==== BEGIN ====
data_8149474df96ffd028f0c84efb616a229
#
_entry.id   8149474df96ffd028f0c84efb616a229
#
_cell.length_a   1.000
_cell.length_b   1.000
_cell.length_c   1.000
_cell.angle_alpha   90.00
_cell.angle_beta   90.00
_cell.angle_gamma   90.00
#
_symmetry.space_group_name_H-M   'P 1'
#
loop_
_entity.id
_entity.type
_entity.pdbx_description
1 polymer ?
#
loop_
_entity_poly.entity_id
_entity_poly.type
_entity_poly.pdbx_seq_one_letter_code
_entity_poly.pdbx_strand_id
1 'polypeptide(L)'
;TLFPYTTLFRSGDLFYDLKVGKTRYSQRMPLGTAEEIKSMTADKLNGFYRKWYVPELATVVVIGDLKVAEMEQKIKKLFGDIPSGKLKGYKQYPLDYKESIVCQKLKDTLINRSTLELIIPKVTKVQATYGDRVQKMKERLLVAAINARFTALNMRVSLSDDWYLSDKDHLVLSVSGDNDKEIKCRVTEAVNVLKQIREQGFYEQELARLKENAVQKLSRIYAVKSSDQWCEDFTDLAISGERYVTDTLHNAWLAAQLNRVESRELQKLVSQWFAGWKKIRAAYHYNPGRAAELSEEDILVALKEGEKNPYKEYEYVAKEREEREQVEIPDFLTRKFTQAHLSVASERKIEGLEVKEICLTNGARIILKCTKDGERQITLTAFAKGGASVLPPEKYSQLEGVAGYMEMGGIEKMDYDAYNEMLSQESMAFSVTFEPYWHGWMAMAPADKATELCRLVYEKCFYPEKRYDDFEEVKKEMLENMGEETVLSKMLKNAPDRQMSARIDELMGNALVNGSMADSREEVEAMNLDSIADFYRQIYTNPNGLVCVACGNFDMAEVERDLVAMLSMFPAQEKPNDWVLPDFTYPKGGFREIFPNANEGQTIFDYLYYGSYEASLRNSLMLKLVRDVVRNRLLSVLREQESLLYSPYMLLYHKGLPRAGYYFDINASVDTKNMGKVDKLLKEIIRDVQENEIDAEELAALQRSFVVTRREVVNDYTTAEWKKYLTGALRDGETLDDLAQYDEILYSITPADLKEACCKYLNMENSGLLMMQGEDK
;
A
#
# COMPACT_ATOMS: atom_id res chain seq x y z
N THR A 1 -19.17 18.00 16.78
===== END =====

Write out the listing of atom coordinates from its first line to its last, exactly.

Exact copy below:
data_8149474df96ffd028f0c84efb616a229
#
_entry.id   8149474df96ffd028f0c84efb616a229
#
_cell.length_a   1.000
_cell.length_b   1.000
_cell.length_c   1.000
_cell.angle_alpha   90.00
_cell.angle_beta   90.00
_cell.angle_gamma   90.00
#
_symmetry.space_group_name_H-M   'P 1'
#
loop_
_entity.id
_entity.type
_entity.pdbx_description
1 polymer ?
#
loop_
_entity_poly.entity_id
_entity_poly.type
_entity_poly.pdbx_seq_one_letter_code
_entity_poly.pdbx_strand_id
1 'polypeptide(L)'
;TLFPYTTLFRSGDLFYDLKVGKTRYSQRMPLGTAEEIKSMTADKLNGFYRKWYVPELATVVVIGDLKVAEMEQKIKKLFGDIPSGKLKGYKQYPLDYKESIVCQKLKDTLINRSTLELIIPKVTKVQATYGDRVQKMKERLLVAAINARFTALNMRVSLSDDWYLSDKDHLVLSVSGDNDKEIKCRVTEAVNVLKQIREQGFYEQELARLKENAVQKLSRIYAVKSSDQWCEDFTDLAISGERYVTDTLHNAWLAAQLNRVESRELQKLVSQWFAGWKKIRAAYHYNPGRAAELSEEDILVALKEGEKNPYKEYEYVAKEREEREQVEIPDFLTRKFTQAHLSVASERKIEGLEVKEICLTNGARIILKCTKDGERQITLTAFAKGGASVLPPEKYSQLEGVAGYMEMGGIEKMDYDAYNEMLSQESMAFSVTFEPYWHGWMAMAPADKATELCRLVYEKCFYPEKRYDDFEEVKKEMLENMGEETVLSKMLKNAPDRQMSARIDELMGNALVNGSMADSREEVEAMNLDSIADFYRQIYTNPNGLVCVACGNFDMAEVERDLVAMLSMFPAQEKPNDWVLPDFTYPKGGFREIFPNANEGQTIFDYLYYGSYEASLRNSLMLKLVRDVVRNRLLSVLREQESLLYSPYMLLYHKGLPRAGYYFDINASVDTKNMGKVDKLLKEIIRDVQENEIDAEELAALQRSFVVTRREVVNDYTTAEWKKYLTGALRDGETLDDLAQYDEILYSITPADLKEACCKYLNMENSGLLMMQGEDK
;
A
#
# COMPACT_ATOMS: atom_id res chain seq x y z
N THR A 1 -19.17 18.00 16.78